From farm to fork: a guide to autumn harvest
For those who seek experiences more than holidays
"Autumn is like a second spring when every leaf is a flower".
These simple words of Albert Camus evoke perfectly the beauty of this season. Autumn is a new humble beginning, in some ways, very much like spring. If we could change the conventional start of the year, perhaps September could be the perfect beginning, when - on the back of the summer holidays - we return to our activities rejuvenated and full of exciting projects.
Nature follows the same rhythm: fields and orchards nourished by the warmth of the sun and by the quenching summer showers, return to bloom in autumn bearing gifts. The simple fruits of the land are the very core of Trentino’s agricultural scene. This little province, that spreads from Lake Garda to the Dolomites, reaps the rewards at the end of each summer: grapes, olives, corn and apples are just a sample of the local production.
The woodland, as well, offers its own precious bounty whilst glowing with a cornucopia of colours: mushrooms spring from the ground and rich brown chestnuts peep through their prickly shells.
If you, like us, are excited about the start of the harvesting season and wish to taste all its flavours, read through our guide to discover all the harvesting events and activities held around the region. Learn about the history of each produce and the stories behind those who have dedicated their whole life to the care and conservation of these local treasures.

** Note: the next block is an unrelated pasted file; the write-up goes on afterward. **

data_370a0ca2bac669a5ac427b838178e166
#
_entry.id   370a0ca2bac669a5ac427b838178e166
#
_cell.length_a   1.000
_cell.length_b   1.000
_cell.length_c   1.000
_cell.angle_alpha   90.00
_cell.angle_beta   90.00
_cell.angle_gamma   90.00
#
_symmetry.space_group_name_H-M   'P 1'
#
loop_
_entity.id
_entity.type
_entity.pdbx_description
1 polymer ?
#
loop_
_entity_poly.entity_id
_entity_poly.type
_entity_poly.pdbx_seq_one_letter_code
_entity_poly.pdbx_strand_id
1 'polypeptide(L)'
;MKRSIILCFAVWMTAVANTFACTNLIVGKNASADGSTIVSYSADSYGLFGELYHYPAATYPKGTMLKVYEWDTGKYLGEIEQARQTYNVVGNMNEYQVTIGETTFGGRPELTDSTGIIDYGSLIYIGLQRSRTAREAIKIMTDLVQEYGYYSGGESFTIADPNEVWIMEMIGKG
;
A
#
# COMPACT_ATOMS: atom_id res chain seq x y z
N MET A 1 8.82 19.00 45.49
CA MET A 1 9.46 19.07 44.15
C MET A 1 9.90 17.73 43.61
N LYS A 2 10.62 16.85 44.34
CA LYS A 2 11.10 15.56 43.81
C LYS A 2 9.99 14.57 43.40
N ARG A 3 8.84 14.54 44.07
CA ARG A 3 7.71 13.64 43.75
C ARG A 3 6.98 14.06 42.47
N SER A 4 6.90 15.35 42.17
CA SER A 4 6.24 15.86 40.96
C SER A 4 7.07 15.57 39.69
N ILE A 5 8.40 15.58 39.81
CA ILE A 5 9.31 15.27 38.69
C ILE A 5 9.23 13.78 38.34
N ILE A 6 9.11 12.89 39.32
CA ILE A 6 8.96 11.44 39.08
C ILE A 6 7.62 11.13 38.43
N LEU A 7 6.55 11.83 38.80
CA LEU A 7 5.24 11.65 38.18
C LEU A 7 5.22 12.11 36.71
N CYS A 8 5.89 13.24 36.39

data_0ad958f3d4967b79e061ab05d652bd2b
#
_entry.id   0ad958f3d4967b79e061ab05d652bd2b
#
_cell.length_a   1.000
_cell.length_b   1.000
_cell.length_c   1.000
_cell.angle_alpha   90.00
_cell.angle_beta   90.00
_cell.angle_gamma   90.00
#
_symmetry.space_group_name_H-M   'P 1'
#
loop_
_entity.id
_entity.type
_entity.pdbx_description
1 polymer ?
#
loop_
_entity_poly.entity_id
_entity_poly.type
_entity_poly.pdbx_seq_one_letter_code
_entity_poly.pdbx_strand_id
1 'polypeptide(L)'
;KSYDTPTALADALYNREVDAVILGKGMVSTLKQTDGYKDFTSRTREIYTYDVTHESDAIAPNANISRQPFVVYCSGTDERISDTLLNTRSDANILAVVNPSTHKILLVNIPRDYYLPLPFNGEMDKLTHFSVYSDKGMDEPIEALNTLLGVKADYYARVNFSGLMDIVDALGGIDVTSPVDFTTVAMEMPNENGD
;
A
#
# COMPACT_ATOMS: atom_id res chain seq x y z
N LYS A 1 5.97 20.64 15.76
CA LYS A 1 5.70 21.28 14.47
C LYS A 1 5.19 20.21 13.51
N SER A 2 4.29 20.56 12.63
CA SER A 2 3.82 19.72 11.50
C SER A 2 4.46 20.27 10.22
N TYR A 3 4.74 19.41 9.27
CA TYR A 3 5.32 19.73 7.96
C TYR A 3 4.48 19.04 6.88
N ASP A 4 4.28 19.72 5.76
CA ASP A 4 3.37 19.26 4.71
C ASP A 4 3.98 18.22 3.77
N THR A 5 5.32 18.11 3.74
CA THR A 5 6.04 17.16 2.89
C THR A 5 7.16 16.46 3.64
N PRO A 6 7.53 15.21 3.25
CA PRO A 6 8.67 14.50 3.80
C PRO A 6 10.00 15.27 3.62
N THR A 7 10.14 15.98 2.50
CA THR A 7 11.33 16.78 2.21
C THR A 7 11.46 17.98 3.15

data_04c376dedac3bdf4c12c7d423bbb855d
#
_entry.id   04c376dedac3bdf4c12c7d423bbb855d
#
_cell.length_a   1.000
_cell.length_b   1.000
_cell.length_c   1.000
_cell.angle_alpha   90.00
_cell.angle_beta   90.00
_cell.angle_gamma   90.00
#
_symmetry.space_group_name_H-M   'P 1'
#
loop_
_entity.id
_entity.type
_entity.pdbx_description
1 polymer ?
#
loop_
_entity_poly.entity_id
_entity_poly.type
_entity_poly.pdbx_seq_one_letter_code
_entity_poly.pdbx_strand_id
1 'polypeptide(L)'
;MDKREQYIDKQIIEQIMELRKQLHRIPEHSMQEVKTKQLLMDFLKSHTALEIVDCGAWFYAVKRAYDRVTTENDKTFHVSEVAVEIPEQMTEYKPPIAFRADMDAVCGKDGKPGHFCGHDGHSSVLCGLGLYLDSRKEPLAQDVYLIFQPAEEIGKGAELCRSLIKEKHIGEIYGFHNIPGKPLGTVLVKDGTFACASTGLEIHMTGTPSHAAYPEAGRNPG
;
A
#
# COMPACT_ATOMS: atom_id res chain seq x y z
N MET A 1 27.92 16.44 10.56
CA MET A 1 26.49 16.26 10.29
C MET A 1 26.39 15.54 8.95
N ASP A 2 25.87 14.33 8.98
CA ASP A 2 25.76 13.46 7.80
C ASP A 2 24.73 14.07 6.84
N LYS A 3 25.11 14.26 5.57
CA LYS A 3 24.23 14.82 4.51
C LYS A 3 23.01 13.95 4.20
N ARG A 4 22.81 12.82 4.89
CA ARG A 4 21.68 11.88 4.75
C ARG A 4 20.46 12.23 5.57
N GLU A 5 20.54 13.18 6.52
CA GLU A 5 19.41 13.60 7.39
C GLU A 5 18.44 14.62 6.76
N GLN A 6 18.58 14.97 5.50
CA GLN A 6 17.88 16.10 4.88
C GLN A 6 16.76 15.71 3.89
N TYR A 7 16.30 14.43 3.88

Fruit of the land
Trentino’s vineyards cover more than 9 thousand hectares of land. Autumn is for many wineries and growers the busiest period of the year but also a time for celebrations and community engagement. With VendemmiAmo, a project promoted by Piana Rotaliana, you can actively participate in the harvesting and experience first-hand the authentic local tradition of winemaking.
Wild about mushrooms
Walk through the woods foraging between the leaves and the larch needles, keep your eyes peeled while you sniff out that unique smell…hunting for mushrooms can be quite a challenge but also a rewarding experience, especially if you can bring home enough to make a risotto! Mushrooms are not all edible, therefore always ask an expert for advice.
Pomellone, Calvilla, Bianca d'Inverno, Carlona, Ruggine Reale...they all sound like names of local legends, and in a way, that’s no far from the truth: they are, in fact, ancient types of apples that have been reintroduced, through dedication and conservation methods, in the current cultivations in Val di Non. Come and see history growing on trees!
Due to the proximity to Lake Garda, the area brings to mind the heavenly Garden of Eden, boasting an almost Mediterranean-type vegetation and offering bountiful harvests almost throughout the year. Autumn is one of the richest seasons: the olives are ready to be harvested and the highly prized shiny chestnuts are peeping out of their burs. The marroni di Campi are amongst the most famous and finest of the area, therefore an association for their protection has been set up to guarantee their cultivation, harvesting and quality. In some chestnut woods, obviously following the local rules, you can enjoy foraging for chestnuts.